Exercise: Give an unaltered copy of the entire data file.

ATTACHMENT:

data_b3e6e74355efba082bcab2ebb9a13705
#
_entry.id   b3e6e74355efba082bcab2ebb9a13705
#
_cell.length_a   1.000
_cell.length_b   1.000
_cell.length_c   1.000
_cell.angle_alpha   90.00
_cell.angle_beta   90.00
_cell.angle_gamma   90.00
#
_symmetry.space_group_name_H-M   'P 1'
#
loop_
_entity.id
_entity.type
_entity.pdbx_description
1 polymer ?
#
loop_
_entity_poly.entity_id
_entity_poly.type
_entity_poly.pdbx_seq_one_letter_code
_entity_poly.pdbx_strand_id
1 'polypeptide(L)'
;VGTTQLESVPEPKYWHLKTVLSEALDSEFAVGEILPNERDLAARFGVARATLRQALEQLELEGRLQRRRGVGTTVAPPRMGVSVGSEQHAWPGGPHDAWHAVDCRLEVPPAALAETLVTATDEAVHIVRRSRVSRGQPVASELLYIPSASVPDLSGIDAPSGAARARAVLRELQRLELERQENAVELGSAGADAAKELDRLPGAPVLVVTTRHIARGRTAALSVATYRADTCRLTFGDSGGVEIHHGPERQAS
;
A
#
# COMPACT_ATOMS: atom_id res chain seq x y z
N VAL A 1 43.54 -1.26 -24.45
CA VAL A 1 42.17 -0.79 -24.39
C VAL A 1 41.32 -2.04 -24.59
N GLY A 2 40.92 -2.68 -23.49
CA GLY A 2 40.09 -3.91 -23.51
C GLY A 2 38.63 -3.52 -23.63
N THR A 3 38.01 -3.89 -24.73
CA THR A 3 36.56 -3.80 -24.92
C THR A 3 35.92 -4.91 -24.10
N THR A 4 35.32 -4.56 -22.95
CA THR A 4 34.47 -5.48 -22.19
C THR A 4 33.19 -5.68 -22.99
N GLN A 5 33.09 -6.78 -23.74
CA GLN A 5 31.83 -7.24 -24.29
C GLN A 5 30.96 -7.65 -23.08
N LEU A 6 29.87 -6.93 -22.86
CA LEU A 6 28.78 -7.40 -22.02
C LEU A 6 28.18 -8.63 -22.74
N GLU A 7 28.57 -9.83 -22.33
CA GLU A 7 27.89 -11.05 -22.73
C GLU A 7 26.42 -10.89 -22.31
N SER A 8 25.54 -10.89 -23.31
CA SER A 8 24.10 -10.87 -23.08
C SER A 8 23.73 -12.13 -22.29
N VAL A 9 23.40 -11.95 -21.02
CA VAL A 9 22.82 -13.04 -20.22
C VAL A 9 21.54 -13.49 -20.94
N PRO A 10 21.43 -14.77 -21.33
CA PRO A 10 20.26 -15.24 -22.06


data_b3e6e74355efba082bcab2ebb9a13705
#
_entry.id   b3e6e74355efba082bcab2ebb9a13705
#
_cell.length_a   1.000
_cell.length_b   1.000
_cell.length_c   1.000
_cell.angle_alpha   90.00
_cell.angle_beta   90.00
_cell.angle_gamma   90.00
#
_symmetry.space_group_name_H-M   'P 1'
#
loop_
_entity.id
_entity.type
_entity.pdbx_description
1 polymer ?
#
loop_
_entity_poly.entity_id
_entity_poly.type
_entity_poly.pdbx_seq_one_letter_code
_entity_poly.pdbx_strand_id
1 'polypeptide(L)'
;VGTTQLESVPEPKYWHLKTVLSEALDSEFAVGEILPNERDLAARFGVARATLRQALEQLELEGRLQRRRGVGTTVAPPRMGVSVGSEQHAWPGGPHDAWHAVDCRLEVPPAALAETLVTATDEAVHIVRRSRVSRGQPVASELLYIPSASVPDLSGIDAPSGAARARAVLRELQRLELERQENAVELGSAGADAAKELDRLPGAPVLVVTTRHIARGRTAALSVATYRADTCRLTFGDSGGVEIHHGPERQAS
;
A
#
# COMPACT_ATOMS: atom_id res chain seq x y z
N VAL A 1 43.54 -1.26 -24.45
CA VAL A 1 42.17 -0.79 -24.39
C VAL A 1 41.32 -2.04 -24.59
N GLY A 2 40.92 -2.68 -23.49
CA GLY A 2 40.09 -3.91 -23.51
C GLY A 2 38.63 -3.52 -23.63
N THR A 3 38.01 -3.89 -24.73
CA THR A 3 36.56 -3.80 -24.92
C THR A 3 35.92 -4.91 -24.10
N THR A 4 35.32 -4.56 -22.95
CA THR A 4 34.47 -5.48 -22.19
C THR A 4 33.19 -5.68 -22.99
N GLN A 5 33.09 -6.78 -23.74
CA GLN A 5 31.83 -7.24 -24.29
C GLN A 5 30.96 -7.65 -23.08
N LEU A 6 29.87 -6.93 -22.86
CA LEU A 6 28.78 -7.40 -22.02
C LEU A 6 28.18 -8.63 -22.74
N GLU A 7 28.57 -9.83 -22.33
CA GLU A 7 27.89 -11.05 -22.73
C GLU A 7 26.42 -10.89 -22.31
N SER A 8 25.54 -10.89 -23.31
CA SER A 8 24.10 -10.87 -23.08
C SER A 8 23.73 -12.13 -22.29
N VAL A 9 23.40 -11.95 -21.02
CA VAL A 9 22.82 -13.04 -20.22
C VAL A 9 21.54 -13.49 -20.94
N PRO A 10 21.43 -14.77 -21.33
CA PRO A 10 20.26 -15.24 -22.06